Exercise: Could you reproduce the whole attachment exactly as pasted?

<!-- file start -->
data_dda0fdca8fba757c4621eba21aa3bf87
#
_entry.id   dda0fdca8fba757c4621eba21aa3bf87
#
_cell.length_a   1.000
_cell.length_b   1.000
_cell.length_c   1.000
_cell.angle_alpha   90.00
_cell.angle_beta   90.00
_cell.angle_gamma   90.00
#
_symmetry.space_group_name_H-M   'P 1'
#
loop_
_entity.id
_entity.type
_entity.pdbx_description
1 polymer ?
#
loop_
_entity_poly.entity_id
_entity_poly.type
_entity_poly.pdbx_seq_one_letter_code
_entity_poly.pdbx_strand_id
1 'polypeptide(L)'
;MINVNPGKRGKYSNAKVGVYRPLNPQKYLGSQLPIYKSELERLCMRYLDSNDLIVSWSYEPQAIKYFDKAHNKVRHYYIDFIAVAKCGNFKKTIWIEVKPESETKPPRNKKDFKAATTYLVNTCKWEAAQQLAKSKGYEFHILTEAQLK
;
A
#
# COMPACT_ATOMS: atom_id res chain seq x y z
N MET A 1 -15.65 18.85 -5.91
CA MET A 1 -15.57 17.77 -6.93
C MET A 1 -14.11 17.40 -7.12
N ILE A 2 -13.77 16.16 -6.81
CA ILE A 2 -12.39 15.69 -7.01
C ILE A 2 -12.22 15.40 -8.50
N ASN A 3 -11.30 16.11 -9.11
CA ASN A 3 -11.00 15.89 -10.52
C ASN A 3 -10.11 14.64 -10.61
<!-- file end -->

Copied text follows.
data_dda0fdca8fba757c4621eba21aa3bf87
#
_entry.id   dda0fdca8fba757c4621eba21aa3bf87
#
_cell.length_a   1.000
_cell.length_b   1.000
_cell.length_c   1.000
_cell.angle_alpha   90.00
_cell.angle_beta   90.00
_cell.angle_gamma   90.00
#
_symmetry.space_group_name_H-M   'P 1'
#
loop_
_entity.id
_entity.type
_entity.pdbx_description
1 polymer ?
#
loop_
_entity_poly.entity_id
_entity_poly.type
_entity_poly.pdbx_seq_one_letter_code
_entity_poly.pdbx_strand_id
1 'polypeptide(L)'
;MINVNPGKRGKYSNAKVGVYRPLNPQKYLGSQLPIYKSELERLCMRYLDSNDLIVSWSYEPQAIKYFDKAHNKVRHYYIDFIAVAKCGNFKKTIWIEVKPESETKPPRNKKDFKAATTYLVNTCKWEAAQQLAKSKGYEFHILTEAQLK
;
A
#
# COMPACT_ATOMS: atom_id res chain seq x y z
N MET A 1 -15.65 18.85 -5.91
CA MET A 1 -15.57 17.77 -6.93
C MET A 1 -14.11 17.40 -7.12
N ILE A 2 -13.77 16.16 -6.81
CA ILE A 2 -12.39 15.69 -7.01
C ILE A 2 -12.22 15.40 -8.50
N ASN A 3 -11.30 16.11 -9.11
CA ASN A 3 -11.00 15.89 -10.52
C ASN A 3 -10.11 14.64 -10.61